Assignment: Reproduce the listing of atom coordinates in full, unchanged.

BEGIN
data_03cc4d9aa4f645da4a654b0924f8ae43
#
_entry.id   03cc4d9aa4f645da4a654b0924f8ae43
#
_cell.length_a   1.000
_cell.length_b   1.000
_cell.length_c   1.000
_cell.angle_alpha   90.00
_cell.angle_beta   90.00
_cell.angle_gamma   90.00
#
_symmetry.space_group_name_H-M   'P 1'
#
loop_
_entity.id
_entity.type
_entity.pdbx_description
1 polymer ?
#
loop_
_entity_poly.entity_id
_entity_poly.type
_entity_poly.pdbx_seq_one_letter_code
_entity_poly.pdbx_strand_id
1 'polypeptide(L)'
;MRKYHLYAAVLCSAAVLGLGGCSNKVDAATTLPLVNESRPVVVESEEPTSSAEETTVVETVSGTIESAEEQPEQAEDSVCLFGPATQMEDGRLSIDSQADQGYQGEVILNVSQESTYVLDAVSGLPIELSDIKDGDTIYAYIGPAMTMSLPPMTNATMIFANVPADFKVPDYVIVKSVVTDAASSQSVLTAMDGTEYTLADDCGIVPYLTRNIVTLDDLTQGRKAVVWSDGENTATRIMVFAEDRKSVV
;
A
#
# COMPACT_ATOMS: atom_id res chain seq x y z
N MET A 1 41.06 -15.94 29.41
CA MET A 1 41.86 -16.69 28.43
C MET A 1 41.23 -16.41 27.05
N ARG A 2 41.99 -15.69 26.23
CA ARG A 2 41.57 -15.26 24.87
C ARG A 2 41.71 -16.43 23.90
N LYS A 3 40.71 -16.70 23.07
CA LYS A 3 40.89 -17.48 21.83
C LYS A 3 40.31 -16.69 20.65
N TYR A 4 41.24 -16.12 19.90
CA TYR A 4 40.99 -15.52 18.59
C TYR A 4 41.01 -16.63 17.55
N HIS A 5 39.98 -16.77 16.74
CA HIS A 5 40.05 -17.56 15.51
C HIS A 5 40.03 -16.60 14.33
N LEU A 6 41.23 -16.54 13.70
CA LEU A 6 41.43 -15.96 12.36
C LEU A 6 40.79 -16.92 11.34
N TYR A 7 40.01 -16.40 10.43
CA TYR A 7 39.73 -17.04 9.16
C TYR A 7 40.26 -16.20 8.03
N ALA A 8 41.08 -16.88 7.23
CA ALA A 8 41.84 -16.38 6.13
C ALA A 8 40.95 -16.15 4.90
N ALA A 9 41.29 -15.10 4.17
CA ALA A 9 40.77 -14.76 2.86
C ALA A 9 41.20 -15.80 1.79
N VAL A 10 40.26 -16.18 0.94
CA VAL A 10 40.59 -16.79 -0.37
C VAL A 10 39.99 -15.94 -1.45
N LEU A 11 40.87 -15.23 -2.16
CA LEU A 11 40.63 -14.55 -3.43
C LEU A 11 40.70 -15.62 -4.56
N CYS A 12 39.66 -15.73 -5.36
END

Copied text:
data_03cc4d9aa4f645da4a654b0924f8ae43
#
_entry.id   03cc4d9aa4f645da4a654b0924f8ae43
#
_cell.length_a   1.000
_cell.length_b   1.000
_cell.length_c   1.000
_cell.angle_alpha   90.00
_cell.angle_beta   90.00
_cell.angle_gamma   90.00
#
_symmetry.space_group_name_H-M   'P 1'
#
loop_
_entity.id
_entity.type
_entity.pdbx_description
1 polymer ?
#
loop_
_entity_poly.entity_id
_entity_poly.type
_entity_poly.pdbx_seq_one_letter_code
_entity_poly.pdbx_strand_id
1 'polypeptide(L)'
;MRKYHLYAAVLCSAAVLGLGGCSNKVDAATTLPLVNESRPVVVESEEPTSSAEETTVVETVSGTIESAEEQPEQAEDSVCLFGPATQMEDGRLSIDSQADQGYQGEVILNVSQESTYVLDAVSGLPIELSDIKDGDTIYAYIGPAMTMSLPPMTNATMIFANVPADFKVPDYVIVKSVVTDAASSQSVLTAMDGTEYTLADDCGIVPYLTRNIVTLDDLTQGRKAVVWSDGENTATRIMVFAEDRKSVV
;
A
#
# COMPACT_ATOMS: atom_id res chain seq x y z
N MET A 1 41.06 -15.94 29.41
CA MET A 1 41.86 -16.69 28.43
C MET A 1 41.23 -16.41 27.05
N ARG A 2 41.99 -15.69 26.23
CA ARG A 2 41.57 -15.26 24.87
C ARG A 2 41.71 -16.43 23.90
N LYS A 3 40.71 -16.70 23.07
CA LYS A 3 40.89 -17.48 21.83
C LYS A 3 40.31 -16.69 20.65
N TYR A 4 41.24 -16.12 19.90
CA TYR A 4 40.99 -15.52 18.59
C TYR A 4 41.01 -16.63 17.55
N HIS A 5 39.98 -16.77 16.74
CA HIS A 5 40.05 -17.56 15.51
C HIS A 5 40.03 -16.60 14.33
N LEU A 6 41.23 -16.54 13.70
CA LEU A 6 41.43 -15.96 12.36
C LEU A 6 40.79 -16.92 11.34
N TYR A 7 40.01 -16.40 10.43
CA TYR A 7 39.73 -17.04 9.16
C TYR A 7 40.26 -16.20 8.03
N ALA A 8 41.08 -16.88 7.23
CA ALA A 8 41.84 -16.38 6.13
C ALA A 8 40.95 -16.15 4.90
N ALA A 9 41.29 -15.10 4.17
CA ALA A 9 40.77 -14.76 2.86
C ALA A 9 41.20 -15.80 1.79
N VAL A 10 40.26 -16.18 0.94
CA VAL A 10 40.59 -16.79 -0.37
C VAL A 10 39.99 -15.94 -1.45
N LEU A 11 40.87 -15.23 -2.16
CA LEU A 11 40.63 -14.55 -3.43
C LEU A 11 40.70 -15.62 -4.56
N CYS A 12 39.66 -15.73 -5.36